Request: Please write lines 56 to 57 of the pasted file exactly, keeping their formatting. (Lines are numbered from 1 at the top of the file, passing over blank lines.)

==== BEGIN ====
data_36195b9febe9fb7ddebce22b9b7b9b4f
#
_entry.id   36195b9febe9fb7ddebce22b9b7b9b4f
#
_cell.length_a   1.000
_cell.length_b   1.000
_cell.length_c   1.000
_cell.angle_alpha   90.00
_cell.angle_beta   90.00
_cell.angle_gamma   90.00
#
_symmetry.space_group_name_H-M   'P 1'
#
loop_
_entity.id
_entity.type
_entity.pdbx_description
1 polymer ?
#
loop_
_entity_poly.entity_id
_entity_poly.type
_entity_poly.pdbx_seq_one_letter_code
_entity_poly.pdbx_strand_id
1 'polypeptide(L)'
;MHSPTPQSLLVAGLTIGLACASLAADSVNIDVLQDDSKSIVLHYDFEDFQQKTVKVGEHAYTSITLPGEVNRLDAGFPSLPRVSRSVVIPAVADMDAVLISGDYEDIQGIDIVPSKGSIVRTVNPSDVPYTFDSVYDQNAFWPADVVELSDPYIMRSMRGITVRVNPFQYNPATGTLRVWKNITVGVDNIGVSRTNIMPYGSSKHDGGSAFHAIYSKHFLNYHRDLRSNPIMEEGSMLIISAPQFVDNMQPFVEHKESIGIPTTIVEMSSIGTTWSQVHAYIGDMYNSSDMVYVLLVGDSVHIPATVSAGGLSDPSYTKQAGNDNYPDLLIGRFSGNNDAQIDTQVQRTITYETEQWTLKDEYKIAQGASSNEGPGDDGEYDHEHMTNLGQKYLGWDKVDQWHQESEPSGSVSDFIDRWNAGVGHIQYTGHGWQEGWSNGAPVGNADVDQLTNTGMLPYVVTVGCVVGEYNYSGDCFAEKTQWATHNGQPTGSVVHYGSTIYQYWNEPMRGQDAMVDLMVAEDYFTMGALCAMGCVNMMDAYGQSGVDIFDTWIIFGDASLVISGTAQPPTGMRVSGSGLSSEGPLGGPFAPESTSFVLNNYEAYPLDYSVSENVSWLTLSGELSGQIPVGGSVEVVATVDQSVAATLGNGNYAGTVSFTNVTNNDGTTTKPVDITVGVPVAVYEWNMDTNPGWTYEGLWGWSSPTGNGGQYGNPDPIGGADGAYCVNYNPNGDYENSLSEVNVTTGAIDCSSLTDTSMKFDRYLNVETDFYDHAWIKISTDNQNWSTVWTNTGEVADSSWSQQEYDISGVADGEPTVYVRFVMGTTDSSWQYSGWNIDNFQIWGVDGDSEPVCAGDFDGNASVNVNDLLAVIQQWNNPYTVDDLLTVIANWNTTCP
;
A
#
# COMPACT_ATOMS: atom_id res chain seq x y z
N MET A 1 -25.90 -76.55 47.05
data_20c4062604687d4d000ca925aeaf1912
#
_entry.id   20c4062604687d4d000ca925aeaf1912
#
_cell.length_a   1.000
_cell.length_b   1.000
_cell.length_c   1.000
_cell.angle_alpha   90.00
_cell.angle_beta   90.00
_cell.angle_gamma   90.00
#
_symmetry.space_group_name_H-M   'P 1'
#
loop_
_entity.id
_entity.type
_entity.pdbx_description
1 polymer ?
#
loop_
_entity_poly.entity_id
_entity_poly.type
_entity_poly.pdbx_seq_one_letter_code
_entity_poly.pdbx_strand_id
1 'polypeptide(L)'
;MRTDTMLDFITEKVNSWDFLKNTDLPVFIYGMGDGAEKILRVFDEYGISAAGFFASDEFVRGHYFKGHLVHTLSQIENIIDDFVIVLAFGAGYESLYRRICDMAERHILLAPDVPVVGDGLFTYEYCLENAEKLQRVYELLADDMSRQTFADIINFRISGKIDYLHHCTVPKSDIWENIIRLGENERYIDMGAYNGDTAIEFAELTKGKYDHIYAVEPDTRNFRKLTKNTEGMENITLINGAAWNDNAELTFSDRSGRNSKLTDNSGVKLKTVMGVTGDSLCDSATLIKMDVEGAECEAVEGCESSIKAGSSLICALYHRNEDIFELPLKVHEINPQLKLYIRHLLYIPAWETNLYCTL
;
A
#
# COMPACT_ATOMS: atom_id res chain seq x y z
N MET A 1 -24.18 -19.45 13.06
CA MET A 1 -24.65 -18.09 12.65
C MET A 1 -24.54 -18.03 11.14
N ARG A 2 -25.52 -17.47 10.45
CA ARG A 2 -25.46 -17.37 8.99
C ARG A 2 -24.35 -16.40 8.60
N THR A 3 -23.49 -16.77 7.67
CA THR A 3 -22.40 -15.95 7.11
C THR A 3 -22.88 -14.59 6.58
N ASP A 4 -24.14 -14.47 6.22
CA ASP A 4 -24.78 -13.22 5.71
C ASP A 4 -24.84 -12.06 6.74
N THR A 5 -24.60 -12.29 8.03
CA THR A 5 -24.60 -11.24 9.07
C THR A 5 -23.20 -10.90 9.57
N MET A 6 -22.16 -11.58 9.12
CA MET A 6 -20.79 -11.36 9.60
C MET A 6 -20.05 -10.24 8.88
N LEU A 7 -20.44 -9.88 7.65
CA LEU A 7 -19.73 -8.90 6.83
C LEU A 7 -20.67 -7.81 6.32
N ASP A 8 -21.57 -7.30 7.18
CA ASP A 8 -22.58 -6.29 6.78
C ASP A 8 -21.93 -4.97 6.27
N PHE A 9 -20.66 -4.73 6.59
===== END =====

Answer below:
1 'polypeptide(L)'
;MRTDTMLDFITEKVNSWDFLKNTDLPVFIYGMGDGAEKILRVFDEYGISAAGFFASDEFVRGHYFKGHLVHTLSQIENIIDDFVIVLAFGAGYESLYRRICDMAERHILLAPDVPVVGDGLFTYEYCLENAEKLQRVYELLADDMSRQTFADIINFRISGKIDYLHHCTVPKSDIWENIIRLGENERYIDMGAYNGDTAIEFAELTKGKYDHIYAVEPDTRNFRKLTKNTEGMENITLINGAAWNDNAELTFSDRSGRNSKLTDNSGVKLKTVMGVTGDSLCDSATLIKMDVEGAECEAVEGCESSIKAGSSLICALYHRNEDIFELPLKVHEINPQLKLYIRHLLYIPAWETNLYCTL